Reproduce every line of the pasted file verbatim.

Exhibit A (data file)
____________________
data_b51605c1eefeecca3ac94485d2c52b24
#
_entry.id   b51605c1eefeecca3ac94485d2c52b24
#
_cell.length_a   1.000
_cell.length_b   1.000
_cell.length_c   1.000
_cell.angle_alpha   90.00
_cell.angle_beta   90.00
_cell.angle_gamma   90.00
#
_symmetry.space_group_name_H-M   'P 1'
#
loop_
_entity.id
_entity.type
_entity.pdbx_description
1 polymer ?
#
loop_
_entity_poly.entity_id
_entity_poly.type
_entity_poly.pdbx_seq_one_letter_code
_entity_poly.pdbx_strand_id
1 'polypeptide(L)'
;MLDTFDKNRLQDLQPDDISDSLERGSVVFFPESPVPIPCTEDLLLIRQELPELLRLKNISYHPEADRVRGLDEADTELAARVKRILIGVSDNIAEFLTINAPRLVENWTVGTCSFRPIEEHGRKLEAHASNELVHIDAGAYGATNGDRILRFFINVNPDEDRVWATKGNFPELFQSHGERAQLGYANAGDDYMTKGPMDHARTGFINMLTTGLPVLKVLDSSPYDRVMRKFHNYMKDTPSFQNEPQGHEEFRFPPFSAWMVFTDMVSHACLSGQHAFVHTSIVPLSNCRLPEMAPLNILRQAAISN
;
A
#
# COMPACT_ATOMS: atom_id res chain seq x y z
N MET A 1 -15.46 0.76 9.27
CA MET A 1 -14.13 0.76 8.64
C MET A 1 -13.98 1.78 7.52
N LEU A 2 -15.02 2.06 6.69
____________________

data_b51605c1eefeecca3ac94485d2c52b24
#
_entry.id   b51605c1eefeecca3ac94485d2c52b24
#
_cell.length_a   1.000
_cell.length_b   1.000
_cell.length_c   1.000
_cell.angle_alpha   90.00
_cell.angle_beta   90.00
_cell.angle_gamma   90.00
#
_symmetry.space_group_name_H-M   'P 1'
#
loop_
_entity.id
_entity.type
_entity.pdbx_description
1 polymer ?
#
loop_
_entity_poly.entity_id
_entity_poly.type
_entity_poly.pdbx_seq_one_letter_code
_entity_poly.pdbx_strand_id
1 'polypeptide(L)'
;MLDTFDKNRLQDLQPDDISDSLERGSVVFFPESPVPIPCTEDLLLIRQELPELLRLKNISYHPEADRVRGLDEADTELAARVKRILIGVSDNIAEFLTINAPRLVENWTVGTCSFRPIEEHGRKLEAHASNELVHIDAGAYGATNGDRILRFFINVNPDEDRVWATKGNFPELFQSHGERAQLGYANAGDDYMTKGPMDHARTGFINMLTTGLPVLKVLDSSPYDRVMRKFHNYMKDTPSFQNEPQGHEEFRFPPFSAWMVFTDMVSHACLSGQHAFVHTSIVPLSNCRLPEMAPLNILRQAAISN
;
A
#
# COMPACT_ATOMS: atom_id res chain seq x y z
N MET A 1 -15.46 0.76 9.27
CA MET A 1 -14.13 0.76 8.64
C MET A 1 -13.98 1.78 7.52
N LEU A 2 -15.02 2.06 6.69